I was designing an audio amp for a final project for an electronics course. We were given a very vague set of requirements and told almost nothing about our input signals or desired output minus relative gains.
This was our exact prompt:
- Design, build, and test a practical audio amplifier that would meet the following criteria(this portion is to be built in the lab).
Input signal: Audio frequencies
Voltage gain: 100 or higher
Input Impedance: > 1 M Ohms
Output Impedance: negligible
Load impedance: 8 Ohm speaker
State any assumptions you make, use discrete components (resistors, caps, diodes, transistors, op-amps), power supply use +/- 9 V
We've covered a fair set of transistor topologies, how to calculate gains and good design practices but we did essentially nothing on push-pull amplifiers, which is what my design is based on:
Reviewing some of the literature I came to realize this is more or less what a Class AB amp looks like, currently this design can do voltage gains of 1000 (something like 500-2500 if I put a variable pot 5k-15k) but one thing is bothering me. I have no idea how to calculate the current gain from the push pull, and I think that in this design there is a beta dependance on the output current. If so that's a pretty big problem since that means my current gain can wildly fluctuate and not even be the same between two transistors, and can scale unpredictably in different conditions.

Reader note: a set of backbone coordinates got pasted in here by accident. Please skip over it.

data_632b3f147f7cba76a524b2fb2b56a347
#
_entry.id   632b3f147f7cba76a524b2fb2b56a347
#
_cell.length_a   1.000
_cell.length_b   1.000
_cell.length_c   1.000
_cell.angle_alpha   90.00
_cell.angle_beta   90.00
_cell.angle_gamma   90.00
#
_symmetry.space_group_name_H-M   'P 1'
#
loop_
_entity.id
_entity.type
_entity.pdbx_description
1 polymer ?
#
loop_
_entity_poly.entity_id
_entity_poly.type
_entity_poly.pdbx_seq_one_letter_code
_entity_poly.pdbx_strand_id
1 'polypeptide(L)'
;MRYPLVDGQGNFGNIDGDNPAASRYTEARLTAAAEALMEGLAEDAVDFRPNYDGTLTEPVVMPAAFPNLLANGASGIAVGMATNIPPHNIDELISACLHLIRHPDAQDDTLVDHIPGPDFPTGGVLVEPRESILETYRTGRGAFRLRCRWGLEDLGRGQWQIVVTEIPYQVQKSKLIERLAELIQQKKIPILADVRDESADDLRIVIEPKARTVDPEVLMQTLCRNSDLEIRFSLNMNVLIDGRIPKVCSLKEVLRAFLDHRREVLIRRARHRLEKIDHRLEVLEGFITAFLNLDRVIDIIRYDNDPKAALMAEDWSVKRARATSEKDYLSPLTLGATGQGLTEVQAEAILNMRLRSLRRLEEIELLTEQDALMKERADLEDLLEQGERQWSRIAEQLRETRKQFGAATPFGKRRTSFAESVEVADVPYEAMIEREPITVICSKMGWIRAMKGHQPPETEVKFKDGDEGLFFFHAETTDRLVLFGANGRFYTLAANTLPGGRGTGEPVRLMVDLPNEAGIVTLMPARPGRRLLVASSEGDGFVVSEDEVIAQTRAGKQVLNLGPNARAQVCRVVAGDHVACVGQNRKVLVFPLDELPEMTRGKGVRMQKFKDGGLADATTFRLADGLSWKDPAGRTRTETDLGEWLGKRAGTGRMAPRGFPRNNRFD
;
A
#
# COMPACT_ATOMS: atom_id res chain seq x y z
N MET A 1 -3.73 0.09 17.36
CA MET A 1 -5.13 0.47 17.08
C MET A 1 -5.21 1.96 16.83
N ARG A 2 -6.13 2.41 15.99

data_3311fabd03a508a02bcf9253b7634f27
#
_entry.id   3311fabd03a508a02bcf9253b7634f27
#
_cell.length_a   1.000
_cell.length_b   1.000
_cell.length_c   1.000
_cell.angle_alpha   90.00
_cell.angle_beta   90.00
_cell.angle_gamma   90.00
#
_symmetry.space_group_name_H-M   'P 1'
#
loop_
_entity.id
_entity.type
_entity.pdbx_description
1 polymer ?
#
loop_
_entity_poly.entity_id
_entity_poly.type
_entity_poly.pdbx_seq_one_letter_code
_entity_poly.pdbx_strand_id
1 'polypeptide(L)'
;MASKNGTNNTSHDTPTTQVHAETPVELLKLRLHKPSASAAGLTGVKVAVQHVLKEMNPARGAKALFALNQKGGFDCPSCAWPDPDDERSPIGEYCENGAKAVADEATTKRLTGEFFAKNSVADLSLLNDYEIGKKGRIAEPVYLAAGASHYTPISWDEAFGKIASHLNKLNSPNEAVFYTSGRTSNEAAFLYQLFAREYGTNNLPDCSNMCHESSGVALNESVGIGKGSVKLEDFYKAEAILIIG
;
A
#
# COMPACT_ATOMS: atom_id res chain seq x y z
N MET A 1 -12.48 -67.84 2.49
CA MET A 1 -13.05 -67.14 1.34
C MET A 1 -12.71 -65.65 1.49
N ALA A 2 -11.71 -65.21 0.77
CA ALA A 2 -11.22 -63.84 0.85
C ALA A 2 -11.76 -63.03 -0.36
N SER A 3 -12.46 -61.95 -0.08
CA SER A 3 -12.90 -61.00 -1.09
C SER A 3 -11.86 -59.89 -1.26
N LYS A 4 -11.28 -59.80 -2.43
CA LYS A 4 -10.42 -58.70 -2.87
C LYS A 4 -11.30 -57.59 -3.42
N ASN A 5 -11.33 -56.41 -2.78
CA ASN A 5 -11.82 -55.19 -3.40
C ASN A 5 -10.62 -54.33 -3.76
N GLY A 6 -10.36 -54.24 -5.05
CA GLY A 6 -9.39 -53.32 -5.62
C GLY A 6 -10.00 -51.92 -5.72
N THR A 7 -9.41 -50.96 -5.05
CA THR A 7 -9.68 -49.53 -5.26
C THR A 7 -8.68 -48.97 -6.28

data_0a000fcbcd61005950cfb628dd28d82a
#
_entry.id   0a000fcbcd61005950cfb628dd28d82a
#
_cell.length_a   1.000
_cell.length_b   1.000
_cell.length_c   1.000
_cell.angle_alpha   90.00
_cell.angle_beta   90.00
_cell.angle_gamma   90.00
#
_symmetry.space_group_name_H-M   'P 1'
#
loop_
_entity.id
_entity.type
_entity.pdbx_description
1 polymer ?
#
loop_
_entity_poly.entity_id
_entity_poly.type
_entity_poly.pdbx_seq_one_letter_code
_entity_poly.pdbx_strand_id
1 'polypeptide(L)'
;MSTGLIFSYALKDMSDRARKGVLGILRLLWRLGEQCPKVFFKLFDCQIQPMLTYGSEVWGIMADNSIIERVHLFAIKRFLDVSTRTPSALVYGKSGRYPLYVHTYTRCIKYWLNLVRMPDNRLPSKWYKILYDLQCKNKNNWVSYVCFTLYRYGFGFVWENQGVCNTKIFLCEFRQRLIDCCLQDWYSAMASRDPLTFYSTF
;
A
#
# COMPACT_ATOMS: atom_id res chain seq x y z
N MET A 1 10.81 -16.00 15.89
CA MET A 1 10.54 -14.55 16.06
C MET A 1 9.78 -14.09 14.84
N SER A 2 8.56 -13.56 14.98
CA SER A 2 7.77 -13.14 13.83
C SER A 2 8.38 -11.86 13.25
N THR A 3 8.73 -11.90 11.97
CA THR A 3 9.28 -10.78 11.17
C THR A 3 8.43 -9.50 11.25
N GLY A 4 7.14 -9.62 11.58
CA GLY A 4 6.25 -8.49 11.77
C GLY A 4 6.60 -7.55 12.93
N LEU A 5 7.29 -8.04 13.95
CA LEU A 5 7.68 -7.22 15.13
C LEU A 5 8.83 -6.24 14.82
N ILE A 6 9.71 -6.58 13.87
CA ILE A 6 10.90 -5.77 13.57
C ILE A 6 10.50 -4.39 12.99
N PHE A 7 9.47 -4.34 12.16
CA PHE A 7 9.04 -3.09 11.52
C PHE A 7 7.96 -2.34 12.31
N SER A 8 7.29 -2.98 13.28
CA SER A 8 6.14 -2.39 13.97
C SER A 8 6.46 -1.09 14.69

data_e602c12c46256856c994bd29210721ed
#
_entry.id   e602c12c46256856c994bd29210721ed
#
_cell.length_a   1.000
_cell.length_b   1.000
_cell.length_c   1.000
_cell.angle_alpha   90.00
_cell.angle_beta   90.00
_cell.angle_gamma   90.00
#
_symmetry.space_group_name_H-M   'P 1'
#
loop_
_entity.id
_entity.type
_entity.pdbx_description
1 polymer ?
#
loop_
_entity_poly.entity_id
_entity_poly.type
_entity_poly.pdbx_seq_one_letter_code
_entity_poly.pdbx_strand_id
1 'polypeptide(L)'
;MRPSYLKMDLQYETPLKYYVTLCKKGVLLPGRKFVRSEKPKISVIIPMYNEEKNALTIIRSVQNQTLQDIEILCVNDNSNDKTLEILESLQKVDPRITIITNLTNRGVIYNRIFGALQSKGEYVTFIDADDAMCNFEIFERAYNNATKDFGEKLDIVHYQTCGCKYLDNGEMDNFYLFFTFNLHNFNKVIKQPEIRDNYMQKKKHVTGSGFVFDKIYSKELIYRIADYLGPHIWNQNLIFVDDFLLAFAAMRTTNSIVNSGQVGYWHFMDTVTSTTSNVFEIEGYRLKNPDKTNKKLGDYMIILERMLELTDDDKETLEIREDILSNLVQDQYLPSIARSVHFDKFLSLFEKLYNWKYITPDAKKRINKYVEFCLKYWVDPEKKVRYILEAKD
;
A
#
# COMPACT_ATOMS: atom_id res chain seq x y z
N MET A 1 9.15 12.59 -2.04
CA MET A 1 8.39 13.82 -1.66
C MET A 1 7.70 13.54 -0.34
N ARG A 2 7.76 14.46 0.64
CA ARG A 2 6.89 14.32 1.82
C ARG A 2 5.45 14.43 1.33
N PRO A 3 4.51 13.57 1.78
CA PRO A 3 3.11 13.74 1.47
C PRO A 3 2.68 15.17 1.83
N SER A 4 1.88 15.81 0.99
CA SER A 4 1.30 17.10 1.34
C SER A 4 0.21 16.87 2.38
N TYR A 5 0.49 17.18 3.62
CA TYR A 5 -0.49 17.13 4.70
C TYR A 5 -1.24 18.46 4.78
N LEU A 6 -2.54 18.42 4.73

My question is twofold:
- How do I calculate my current gain for this circuit?
- How can I modify this push-pull such that if there is a dependance on beta I can remove that dependence.